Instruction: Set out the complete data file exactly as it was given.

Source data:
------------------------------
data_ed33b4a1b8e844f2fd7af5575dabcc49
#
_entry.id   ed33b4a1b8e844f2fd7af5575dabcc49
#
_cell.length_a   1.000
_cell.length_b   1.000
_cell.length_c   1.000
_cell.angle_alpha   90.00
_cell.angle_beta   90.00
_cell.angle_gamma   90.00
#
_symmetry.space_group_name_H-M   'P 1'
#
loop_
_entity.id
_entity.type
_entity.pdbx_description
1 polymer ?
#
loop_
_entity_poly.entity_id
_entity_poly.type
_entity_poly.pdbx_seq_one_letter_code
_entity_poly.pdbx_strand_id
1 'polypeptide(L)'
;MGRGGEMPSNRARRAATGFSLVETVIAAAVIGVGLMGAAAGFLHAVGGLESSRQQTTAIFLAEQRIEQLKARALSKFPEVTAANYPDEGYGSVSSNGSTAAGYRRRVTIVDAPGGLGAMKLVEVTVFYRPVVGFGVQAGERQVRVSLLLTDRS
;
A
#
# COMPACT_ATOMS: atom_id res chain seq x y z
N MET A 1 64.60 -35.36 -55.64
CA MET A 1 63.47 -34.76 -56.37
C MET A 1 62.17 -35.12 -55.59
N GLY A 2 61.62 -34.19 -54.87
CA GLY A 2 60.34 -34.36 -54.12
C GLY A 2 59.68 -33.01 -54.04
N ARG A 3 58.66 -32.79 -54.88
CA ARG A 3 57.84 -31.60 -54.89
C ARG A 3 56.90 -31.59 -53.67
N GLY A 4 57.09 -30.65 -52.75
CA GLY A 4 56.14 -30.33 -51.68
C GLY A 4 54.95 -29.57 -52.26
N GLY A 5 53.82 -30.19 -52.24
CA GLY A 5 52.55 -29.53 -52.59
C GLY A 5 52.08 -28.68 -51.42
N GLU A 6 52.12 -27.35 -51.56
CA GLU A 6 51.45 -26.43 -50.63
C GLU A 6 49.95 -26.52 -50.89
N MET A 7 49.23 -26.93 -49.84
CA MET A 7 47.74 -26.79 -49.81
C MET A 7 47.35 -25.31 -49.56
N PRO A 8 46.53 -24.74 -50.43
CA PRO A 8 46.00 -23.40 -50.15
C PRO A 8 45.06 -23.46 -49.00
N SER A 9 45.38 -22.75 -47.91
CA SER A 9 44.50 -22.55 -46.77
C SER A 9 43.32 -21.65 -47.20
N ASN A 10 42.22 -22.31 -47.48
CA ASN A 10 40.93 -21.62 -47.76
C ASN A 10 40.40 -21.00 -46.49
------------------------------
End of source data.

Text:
data_ed33b4a1b8e844f2fd7af5575dabcc49
#
_entry.id   ed33b4a1b8e844f2fd7af5575dabcc49
#
_cell.length_a   1.000
_cell.length_b   1.000
_cell.length_c   1.000
_cell.angle_alpha   90.00
_cell.angle_beta   90.00
_cell.angle_gamma   90.00
#
_symmetry.space_group_name_H-M   'P 1'
#
loop_
_entity.id
_entity.type
_entity.pdbx_description
1 polymer ?
#
loop_
_entity_poly.entity_id
_entity_poly.type
_entity_poly.pdbx_seq_one_letter_code
_entity_poly.pdbx_strand_id
1 'polypeptide(L)'
;MGRGGEMPSNRARRAATGFSLVETVIAAAVIGVGLMGAAAGFLHAVGGLESSRQQTTAIFLAEQRIEQLKARALSKFPEVTAANYPDEGYGSVSSNGSTAAGYRRRVTIVDAPGGLGAMKLVEVTVFYRPVVGFGVQAGERQVRVSLLLTDRS
;
A
#
# COMPACT_ATOMS: atom_id res chain seq x y z
N MET A 1 64.60 -35.36 -55.64
CA MET A 1 63.47 -34.76 -56.37
C MET A 1 62.17 -35.12 -55.59
N GLY A 2 61.62 -34.19 -54.87
CA GLY A 2 60.34 -34.36 -54.12
C GLY A 2 59.68 -33.01 -54.04
N ARG A 3 58.66 -32.79 -54.88
CA ARG A 3 57.84 -31.60 -54.89
C ARG A 3 56.90 -31.59 -53.67
N GLY A 4 57.09 -30.65 -52.75
CA GLY A 4 56.14 -30.33 -51.68
C GLY A 4 54.95 -29.57 -52.26
N GLY A 5 53.82 -30.19 -52.24
CA GLY A 5 52.55 -29.53 -52.59
C GLY A 5 52.08 -28.68 -51.42
N GLU A 6 52.12 -27.35 -51.56
CA GLU A 6 51.45 -26.43 -50.63
C GLU A 6 49.95 -26.52 -50.89
N MET A 7 49.23 -26.93 -49.84
CA MET A 7 47.74 -26.79 -49.81
C MET A 7 47.35 -25.31 -49.56
N PRO A 8 46.53 -24.74 -50.43
CA PRO A 8 46.00 -23.40 -50.15
C PRO A 8 45.06 -23.46 -49.00
N SER A 9 45.38 -22.75 -47.91
CA SER A 9 44.50 -22.55 -46.77
C SER A 9 43.32 -21.65 -47.20
N ASN A 10 42.22 -22.31 -47.48
CA ASN A 10 40.93 -21.62 -47.76
C ASN A 10 40.40 -21.00 -46.49